Then we get into some of the really cool stuff. The next section here is Vault Info. And some of this stuff is taken straight from that article that I showed you earlier, like the recent file updates, but some of it I’ve modified for the stuff I want to see. Here’s the code behind this whole section:

All of this is using the Dataview plugin. For the Recent Files, this code is going to find a list of all pages that have been updated recently and it’s going to sort those in descending order of the time that they were updated, but it’s going to limit the links to the files to only four. Here’s the code for this:


Alright, so when we click on the reading view, let’s take a look at what this looks like. Here’s our recent file updates, and if I click on another page, like the Half Marathon Prep note, and I edit this page by adding another line, then go back to Home, the list of recent file updates gets modified accordingly.

Next is a section that is going to pull in a bunch of ideas that I have added inside of my Inbox folder and list them in descending order by time. If I go over to the Inbox folder over here on the side, you can see all of the things that I have sent to Obsidian, which are ideas that I capture in drafts and then send to my Obsidian vault, using a Drafts export action. Again, there’s another video that shows you how to do that.

The last section is Stats, which shows that I have 33,781 total files in my vault, I have 71 articles that I’ve written, 472 sermon notes, 8 inbox items that I need to process, and 357 journal entries. And the code for this, if we go back to the edit view, looks something like this.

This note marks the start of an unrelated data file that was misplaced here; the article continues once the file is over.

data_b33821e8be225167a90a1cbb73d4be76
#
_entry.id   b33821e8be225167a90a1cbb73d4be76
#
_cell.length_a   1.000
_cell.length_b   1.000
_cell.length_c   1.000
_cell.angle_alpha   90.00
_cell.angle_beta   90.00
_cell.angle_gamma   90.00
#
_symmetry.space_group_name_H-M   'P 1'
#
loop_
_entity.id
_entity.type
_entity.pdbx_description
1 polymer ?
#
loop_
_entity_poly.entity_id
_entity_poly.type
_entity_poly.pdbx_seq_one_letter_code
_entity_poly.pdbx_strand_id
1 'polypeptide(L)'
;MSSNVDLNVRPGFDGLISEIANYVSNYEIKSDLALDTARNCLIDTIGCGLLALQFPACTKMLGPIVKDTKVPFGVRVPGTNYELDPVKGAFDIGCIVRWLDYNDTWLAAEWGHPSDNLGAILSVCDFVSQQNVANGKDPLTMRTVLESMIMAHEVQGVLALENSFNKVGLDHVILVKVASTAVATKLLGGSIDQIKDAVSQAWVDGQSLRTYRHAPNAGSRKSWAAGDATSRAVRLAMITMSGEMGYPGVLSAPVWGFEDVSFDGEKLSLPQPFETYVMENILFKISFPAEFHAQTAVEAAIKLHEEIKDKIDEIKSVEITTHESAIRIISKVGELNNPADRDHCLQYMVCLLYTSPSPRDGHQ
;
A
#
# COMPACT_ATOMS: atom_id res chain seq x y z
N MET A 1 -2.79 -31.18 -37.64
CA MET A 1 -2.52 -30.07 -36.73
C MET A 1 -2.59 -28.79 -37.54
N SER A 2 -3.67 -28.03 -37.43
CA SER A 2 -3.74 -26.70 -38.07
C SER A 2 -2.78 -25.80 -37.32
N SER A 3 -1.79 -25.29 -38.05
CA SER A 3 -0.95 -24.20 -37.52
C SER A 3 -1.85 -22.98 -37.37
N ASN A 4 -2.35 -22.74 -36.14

• Total Files: $=dv.pages().length
  • Articles: $=dv.pages('"Articles"').length
  • Sermon Notes: $=dv.pages('"Sermon Notes"').length
  • Inbox Items: $=dv.pages('"Inbox"').length
  • Journal Entries: $=dv.pages('"Daily Notes"').length

Okay, now Dataview gets a little bit tricky, but there are a couple of things you should know to get started.

You can query things in a specific location by putting the location between the quotation marks. And you can also query tags by using the pound sign or hashtag followed by the tag name. You can even combine those things like I’ve done here in the Book Notes section. For example, my Favorites is searching all of the files that are in the Book Notes folder, and have a tag of favorite. And all of this requires the Dataview plugin in order to be parsed inline like this. So again, let’s go back to the settings. Go to community plugins, and search for and install Dataview. Once you have it installed, make sure that it is toggled on, then go to the Plugin options for Dataview by clicking on the gear icon or selecting it in the sidebar here. And you need to make sure that Enable JavaScript queries and Enable inline JavaScript queries are both toggled on:

Those are the things that are going to allow the home note to parse that code that you just saw. Alright, so let’s close the settings. Now that we know how these different sections are built, let’s go back and take a look at this in reading view. And you can see I now have a well-laid-out Home note that functions as my dashboard. It has a banner image at the top, has a query of the tasks that are due for me today, has links to some of the pages that I go to frequently, has some information on my vault with links to some recent files, and has links to some of my favorite book notes, my recent book notes, and the notes that I need to process.

This is just my example and you can customize your own homepage dashboard to reflect the things that you want to use Obsidian for. Spend a little bit of time thinking about what things you need quick access to and build your own Home note to allow you to get there quickly. It’ll make working in Obsidian a lot easier. And if you do a lot in Obsidian, it will make you much more productive.